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Honda Vision 110 (2011-2020): Brakes

As with most scooters, the Vision has bicycle style brake levers – the right operating the front, the left the rear. The front brake itself is a decent disc with twin piston caliper with the rear being a drum. The Honda, however, takes this further because of the addition of Combined Braking System (CBS), which in short means the rear brake lever when used also partially operates the front brake for precise, reassuring stopping.


Comfort over distance and touring

The seat is a seat and comfort is reasonable enough around town thanks to a natural riding position and footboasrds which enable the rider to move around and also carry a bag between your feet using the luggage hook. But this isn’t a machine for long distance both because of its meagre performance and lack of weather protection. It takes a pillion easily enough around town, and there are fold-down pillion pegs and a reasonable enough seat and grab handles to accommodate this, but performance is affected and it’s not recommended, again, over long distances.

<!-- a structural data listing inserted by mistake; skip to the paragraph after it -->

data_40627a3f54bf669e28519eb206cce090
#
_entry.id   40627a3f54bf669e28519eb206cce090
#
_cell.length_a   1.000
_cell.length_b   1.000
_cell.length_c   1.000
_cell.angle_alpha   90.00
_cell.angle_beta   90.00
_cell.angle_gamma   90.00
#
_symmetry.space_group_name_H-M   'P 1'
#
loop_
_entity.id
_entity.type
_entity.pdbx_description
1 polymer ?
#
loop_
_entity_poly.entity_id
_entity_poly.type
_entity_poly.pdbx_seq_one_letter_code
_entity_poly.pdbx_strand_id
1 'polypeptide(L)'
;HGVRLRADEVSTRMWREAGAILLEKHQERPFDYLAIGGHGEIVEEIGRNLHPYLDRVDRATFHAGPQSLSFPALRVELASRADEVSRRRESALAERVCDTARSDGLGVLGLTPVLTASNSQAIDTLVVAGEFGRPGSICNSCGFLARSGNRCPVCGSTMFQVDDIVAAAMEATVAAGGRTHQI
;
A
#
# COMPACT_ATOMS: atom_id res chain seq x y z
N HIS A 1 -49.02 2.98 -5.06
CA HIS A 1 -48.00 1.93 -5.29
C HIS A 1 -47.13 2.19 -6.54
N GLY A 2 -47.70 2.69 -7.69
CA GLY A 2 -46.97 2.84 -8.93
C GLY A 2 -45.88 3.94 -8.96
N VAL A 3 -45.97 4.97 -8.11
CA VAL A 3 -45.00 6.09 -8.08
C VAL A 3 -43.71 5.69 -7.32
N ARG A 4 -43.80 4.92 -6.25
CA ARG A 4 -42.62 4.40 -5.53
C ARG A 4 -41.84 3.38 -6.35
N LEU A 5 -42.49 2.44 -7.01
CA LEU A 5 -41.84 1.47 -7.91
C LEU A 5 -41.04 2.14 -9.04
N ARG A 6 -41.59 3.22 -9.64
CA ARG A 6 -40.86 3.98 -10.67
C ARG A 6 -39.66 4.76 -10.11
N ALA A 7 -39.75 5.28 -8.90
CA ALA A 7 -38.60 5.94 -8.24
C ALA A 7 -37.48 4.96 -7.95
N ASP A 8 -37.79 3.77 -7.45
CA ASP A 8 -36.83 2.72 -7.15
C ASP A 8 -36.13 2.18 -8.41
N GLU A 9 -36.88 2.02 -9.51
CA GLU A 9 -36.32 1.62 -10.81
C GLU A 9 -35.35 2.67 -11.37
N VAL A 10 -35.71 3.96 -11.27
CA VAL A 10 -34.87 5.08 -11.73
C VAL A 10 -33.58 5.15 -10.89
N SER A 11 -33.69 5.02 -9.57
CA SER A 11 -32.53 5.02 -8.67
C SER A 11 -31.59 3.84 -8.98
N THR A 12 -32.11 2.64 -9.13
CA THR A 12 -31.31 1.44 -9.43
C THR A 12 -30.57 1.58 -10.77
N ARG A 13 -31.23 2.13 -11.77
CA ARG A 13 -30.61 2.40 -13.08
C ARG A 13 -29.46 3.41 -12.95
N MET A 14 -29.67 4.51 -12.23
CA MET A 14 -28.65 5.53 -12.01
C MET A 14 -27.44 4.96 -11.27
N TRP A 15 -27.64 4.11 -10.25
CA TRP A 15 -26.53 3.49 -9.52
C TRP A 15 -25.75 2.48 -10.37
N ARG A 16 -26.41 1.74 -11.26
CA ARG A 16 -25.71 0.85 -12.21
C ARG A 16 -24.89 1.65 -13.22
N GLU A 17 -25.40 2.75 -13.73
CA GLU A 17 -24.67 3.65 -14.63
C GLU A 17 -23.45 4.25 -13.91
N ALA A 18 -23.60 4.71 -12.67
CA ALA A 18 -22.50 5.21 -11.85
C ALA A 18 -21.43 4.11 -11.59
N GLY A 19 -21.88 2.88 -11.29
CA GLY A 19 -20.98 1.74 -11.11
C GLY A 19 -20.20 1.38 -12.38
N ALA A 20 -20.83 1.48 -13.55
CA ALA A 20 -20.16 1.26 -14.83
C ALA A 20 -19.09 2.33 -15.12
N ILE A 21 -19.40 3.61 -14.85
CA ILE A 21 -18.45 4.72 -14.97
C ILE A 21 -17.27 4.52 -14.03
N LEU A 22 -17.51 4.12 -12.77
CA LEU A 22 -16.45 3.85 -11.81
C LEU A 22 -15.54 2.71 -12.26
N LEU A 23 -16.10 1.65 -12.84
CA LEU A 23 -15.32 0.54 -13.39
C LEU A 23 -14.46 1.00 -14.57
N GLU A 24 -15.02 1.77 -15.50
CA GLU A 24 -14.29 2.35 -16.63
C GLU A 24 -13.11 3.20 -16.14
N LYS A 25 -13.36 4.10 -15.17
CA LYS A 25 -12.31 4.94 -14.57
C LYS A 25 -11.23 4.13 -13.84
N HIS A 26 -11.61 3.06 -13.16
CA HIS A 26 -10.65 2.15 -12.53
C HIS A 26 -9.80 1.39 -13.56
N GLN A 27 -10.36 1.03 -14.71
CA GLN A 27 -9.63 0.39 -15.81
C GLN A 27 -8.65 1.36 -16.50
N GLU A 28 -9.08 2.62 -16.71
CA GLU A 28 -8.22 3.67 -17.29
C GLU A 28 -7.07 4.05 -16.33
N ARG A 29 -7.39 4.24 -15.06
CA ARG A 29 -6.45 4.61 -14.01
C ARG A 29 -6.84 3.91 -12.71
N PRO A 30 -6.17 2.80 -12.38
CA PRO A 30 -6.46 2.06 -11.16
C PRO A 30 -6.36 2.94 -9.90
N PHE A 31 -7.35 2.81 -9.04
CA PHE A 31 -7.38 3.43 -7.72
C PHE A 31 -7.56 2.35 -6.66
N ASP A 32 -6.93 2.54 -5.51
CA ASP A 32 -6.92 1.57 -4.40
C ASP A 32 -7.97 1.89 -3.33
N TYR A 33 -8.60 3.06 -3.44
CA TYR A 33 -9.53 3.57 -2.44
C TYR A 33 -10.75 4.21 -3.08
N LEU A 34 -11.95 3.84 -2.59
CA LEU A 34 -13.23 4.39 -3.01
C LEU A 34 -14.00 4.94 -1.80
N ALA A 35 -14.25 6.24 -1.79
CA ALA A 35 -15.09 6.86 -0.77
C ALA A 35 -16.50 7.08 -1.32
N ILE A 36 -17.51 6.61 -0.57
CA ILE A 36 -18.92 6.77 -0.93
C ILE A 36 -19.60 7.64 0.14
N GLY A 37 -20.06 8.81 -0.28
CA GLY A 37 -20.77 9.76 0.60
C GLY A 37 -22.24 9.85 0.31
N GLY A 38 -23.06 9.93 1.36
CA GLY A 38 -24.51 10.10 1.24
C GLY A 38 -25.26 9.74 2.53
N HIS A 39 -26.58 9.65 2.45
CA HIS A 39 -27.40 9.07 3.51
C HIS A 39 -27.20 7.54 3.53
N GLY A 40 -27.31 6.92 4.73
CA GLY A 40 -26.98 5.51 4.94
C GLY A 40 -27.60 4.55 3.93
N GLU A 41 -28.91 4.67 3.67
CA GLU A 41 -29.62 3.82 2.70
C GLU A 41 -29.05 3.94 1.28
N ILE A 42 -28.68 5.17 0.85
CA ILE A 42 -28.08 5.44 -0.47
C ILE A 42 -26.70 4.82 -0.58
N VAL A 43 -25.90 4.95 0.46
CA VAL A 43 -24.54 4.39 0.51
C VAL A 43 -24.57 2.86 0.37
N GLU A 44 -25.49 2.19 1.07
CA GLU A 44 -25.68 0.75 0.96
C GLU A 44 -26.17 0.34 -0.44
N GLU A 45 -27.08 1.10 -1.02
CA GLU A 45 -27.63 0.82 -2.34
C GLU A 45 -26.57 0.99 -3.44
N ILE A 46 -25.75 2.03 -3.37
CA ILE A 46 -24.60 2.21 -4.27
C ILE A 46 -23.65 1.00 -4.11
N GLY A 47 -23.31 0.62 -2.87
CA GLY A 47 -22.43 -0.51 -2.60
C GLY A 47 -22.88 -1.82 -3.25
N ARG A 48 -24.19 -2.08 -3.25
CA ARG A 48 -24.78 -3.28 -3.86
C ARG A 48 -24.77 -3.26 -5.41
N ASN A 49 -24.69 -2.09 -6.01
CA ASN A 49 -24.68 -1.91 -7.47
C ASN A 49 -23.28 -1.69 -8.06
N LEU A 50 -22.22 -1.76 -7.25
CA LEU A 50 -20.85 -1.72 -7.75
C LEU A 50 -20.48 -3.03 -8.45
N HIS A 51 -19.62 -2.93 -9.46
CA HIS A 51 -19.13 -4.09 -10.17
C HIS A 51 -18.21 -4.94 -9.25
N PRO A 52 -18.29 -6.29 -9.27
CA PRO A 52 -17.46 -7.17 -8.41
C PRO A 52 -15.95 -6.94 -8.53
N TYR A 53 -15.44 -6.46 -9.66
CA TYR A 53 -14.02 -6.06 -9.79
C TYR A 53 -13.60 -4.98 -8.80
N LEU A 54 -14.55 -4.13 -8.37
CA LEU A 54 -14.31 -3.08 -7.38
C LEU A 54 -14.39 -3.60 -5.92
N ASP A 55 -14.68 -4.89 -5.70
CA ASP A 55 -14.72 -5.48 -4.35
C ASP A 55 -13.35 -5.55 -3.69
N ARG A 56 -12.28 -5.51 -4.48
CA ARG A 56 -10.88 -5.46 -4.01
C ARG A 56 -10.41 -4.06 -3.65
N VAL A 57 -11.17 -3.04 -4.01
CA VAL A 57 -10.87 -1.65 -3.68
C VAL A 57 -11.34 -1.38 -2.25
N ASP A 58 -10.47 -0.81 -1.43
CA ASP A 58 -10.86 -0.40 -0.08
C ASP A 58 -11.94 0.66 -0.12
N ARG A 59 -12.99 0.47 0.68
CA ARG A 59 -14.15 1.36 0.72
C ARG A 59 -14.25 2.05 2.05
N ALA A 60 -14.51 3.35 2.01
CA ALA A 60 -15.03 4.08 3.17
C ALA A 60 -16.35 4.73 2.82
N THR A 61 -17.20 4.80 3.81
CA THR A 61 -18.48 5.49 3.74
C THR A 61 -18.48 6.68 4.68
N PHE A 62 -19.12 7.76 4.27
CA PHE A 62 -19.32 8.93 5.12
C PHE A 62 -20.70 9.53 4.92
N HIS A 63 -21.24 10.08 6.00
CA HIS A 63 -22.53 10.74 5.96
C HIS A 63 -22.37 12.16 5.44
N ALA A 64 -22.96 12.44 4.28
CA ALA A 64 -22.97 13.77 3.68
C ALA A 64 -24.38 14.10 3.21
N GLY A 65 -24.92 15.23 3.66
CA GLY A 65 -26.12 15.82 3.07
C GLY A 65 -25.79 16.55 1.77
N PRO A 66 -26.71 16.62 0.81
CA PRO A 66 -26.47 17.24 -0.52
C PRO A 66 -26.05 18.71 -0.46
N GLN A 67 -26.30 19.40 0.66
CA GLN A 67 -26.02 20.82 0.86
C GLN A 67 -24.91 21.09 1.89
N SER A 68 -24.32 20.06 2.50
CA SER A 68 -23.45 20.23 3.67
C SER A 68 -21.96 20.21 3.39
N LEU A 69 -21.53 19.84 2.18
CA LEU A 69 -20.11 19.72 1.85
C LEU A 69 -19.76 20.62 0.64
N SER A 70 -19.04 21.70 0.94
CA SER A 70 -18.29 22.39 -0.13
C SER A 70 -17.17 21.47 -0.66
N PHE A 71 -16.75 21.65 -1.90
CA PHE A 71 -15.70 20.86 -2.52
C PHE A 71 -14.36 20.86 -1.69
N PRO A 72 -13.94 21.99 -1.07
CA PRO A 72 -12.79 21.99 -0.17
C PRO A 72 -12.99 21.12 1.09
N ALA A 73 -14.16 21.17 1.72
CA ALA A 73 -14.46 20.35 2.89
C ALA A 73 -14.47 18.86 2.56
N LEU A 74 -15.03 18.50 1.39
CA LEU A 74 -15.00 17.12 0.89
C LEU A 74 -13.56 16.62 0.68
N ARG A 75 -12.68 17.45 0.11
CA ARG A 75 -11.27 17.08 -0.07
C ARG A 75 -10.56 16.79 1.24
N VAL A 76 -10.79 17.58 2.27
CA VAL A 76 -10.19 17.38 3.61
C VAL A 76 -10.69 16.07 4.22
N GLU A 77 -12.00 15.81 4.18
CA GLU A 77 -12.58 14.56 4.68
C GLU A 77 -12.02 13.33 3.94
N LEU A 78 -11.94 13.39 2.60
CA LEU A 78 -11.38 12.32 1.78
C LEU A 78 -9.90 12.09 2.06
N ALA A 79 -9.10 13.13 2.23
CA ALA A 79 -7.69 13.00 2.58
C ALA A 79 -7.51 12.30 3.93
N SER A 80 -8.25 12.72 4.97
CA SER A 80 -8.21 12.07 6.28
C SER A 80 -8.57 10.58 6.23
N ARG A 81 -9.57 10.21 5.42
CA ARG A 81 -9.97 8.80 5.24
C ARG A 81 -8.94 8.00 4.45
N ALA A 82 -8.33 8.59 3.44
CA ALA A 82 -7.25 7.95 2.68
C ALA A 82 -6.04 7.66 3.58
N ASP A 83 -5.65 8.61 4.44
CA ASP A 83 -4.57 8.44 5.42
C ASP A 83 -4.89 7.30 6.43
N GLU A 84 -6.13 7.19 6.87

Rider aids and extra equipment / accessories

The Vision is a fairly basic, uncomplicated ride but it does have all the basics a commuter requires. There’s a single analogue speedo between the bars containing a small digital LCD display for fuel gauge etc. The leg protectors keep off some of the road spray. The latest version gets Smart key ignition and the seat, as with most scooters, lifts up to a sizeable, secure underseat luggage compartment which, although not exactly cavernous, is enough to stow lightweight waterproofs and possibly an open-face helmet at the same time if you’re a practising origami specialist.